Discovery of DNA: Feb. 28, 1953
Like a lot of other scientists at the time, Cambridge professors James Watson and Francis Crick have spent several years trying to unlock the secret of deoxyribose nucleic acid, better known as DNA. It’s a molecule thought to contain the human genetic code, but researchers have been unable to figure out how it did so and how that code is passed on from one generation to the next.
On this February morning, they finally figure out DNA’s double helix structure that allows it to “unzip” to create copies of itself. Soon afterwards, at a nearby pub called The Eagle, Crick announces to other professors that he and Watson have “found the secret of life.” When Watson gets home that night, he tells his wife that “we seem to have made a big discovery,” but she was not impressed because she had heard him say that before.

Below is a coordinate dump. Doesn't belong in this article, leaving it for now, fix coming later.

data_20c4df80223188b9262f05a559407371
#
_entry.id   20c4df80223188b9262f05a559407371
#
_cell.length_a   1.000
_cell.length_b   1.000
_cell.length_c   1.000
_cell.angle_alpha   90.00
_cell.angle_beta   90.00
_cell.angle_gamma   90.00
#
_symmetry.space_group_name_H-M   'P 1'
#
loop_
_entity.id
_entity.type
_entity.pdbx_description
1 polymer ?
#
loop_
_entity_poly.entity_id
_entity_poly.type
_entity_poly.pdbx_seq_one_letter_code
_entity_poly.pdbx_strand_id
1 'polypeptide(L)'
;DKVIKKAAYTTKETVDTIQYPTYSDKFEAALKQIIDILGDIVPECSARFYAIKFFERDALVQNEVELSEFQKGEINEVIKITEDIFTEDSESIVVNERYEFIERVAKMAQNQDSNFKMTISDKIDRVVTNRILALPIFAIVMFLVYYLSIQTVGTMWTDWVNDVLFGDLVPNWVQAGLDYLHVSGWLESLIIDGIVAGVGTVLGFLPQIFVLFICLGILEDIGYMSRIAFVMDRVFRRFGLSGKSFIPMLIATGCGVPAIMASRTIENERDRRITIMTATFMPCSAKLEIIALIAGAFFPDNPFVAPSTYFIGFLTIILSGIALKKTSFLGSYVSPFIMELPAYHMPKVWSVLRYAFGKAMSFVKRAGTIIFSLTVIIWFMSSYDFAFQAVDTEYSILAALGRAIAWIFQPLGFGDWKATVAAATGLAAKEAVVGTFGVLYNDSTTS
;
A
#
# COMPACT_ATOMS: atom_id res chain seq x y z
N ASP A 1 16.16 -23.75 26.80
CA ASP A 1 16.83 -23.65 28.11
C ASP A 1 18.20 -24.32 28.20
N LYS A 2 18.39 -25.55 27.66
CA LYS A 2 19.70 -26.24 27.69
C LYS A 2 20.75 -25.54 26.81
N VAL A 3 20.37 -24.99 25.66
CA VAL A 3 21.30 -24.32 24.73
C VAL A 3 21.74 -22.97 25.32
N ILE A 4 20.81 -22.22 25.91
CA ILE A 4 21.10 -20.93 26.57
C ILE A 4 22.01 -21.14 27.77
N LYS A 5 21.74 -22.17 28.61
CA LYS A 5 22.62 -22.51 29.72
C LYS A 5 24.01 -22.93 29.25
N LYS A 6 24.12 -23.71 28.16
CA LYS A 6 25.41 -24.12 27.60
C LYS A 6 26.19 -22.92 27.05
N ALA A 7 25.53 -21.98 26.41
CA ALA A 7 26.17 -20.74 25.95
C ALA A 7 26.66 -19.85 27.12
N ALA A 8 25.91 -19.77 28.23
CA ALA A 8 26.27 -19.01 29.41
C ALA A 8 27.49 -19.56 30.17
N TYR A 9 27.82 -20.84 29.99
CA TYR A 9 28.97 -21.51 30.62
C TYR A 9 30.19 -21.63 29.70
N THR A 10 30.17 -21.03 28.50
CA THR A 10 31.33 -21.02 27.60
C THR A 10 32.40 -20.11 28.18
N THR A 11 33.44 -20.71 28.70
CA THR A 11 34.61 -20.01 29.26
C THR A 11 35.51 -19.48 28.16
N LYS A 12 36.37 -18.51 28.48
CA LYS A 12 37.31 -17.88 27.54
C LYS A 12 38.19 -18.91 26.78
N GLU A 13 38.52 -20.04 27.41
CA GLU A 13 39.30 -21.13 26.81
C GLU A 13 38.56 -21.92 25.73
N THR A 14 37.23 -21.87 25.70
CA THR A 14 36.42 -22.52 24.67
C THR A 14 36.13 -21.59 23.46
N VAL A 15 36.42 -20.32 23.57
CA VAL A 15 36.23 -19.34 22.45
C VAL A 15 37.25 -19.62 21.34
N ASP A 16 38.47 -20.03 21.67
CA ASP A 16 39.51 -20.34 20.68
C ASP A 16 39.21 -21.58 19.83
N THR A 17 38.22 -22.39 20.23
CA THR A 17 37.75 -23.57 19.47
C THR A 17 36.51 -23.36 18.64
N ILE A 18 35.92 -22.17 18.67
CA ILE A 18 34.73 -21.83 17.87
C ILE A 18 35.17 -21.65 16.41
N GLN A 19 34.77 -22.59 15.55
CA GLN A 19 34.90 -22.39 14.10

But it is a huge discovery. Two months later, they publish a one-page report on their finding in the journal Nature, including a schematic drawing of the double helix by Crick’s wife, Odile. For their breakthrough, which becomes the basis for genetic research, and later medical treatments and even criminal investigations, the pair is awarded a Nobel Prize in 1962. A few years later, however, they have a falling-out over Watson’s book, The Double Helix. Crick doesn’t like the way his former partner portrays him and considers the book a betrayal of their friendship.